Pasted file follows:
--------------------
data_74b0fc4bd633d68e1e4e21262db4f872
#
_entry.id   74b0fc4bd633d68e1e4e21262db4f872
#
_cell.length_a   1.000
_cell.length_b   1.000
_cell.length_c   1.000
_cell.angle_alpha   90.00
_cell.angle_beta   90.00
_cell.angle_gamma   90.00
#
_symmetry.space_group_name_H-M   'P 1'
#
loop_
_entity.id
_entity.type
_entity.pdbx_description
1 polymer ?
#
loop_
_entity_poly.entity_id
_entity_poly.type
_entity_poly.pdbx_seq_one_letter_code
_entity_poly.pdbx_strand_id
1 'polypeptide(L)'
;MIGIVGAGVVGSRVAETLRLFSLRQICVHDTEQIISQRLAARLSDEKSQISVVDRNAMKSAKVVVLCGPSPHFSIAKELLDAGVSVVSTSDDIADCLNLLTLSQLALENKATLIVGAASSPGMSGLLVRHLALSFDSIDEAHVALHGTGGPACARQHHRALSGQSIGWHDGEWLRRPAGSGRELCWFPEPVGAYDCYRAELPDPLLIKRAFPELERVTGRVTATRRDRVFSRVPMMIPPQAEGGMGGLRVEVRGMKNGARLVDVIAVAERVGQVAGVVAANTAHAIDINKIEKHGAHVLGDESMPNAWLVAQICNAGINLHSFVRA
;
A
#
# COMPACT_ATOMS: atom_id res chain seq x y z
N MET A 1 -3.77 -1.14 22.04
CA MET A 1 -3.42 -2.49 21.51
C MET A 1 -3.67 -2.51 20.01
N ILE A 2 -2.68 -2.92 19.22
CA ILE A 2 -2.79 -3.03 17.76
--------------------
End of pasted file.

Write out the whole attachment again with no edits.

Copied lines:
data_74b0fc4bd633d68e1e4e21262db4f872
#
_entry.id   74b0fc4bd633d68e1e4e21262db4f872
#
_cell.length_a   1.000
_cell.length_b   1.000
_cell.length_c   1.000
_cell.angle_alpha   90.00
_cell.angle_beta   90.00
_cell.angle_gamma   90.00
#
_symmetry.space_group_name_H-M   'P 1'
#
loop_
_entity.id
_entity.type
_entity.pdbx_description
1 polymer ?
#
loop_
_entity_poly.entity_id
_entity_poly.type
_entity_poly.pdbx_seq_one_letter_code
_entity_poly.pdbx_strand_id
1 'polypeptide(L)'
;MIGIVGAGVVGSRVAETLRLFSLRQICVHDTEQIISQRLAARLSDEKSQISVVDRNAMKSAKVVVLCGPSPHFSIAKELLDAGVSVVSTSDDIADCLNLLTLSQLALENKATLIVGAASSPGMSGLLVRHLALSFDSIDEAHVALHGTGGPACARQHHRALSGQSIGWHDGEWLRRPAGSGRELCWFPEPVGAYDCYRAELPDPLLIKRAFPELERVTGRVTATRRDRVFSRVPMMIPPQAEGGMGGLRVEVRGMKNGARLVDVIAVAERVGQVAGVVAANTAHAIDINKIEKHGAHVLGDESMPNAWLVAQICNAGINLHSFVRA
;
A
#
# COMPACT_ATOMS: atom_id res chain seq x y z
N MET A 1 -3.77 -1.14 22.04
CA MET A 1 -3.42 -2.49 21.51
C MET A 1 -3.67 -2.51 20.01
N ILE A 2 -2.68 -2.92 19.22
CA ILE A 2 -2.79 -3.03 17.76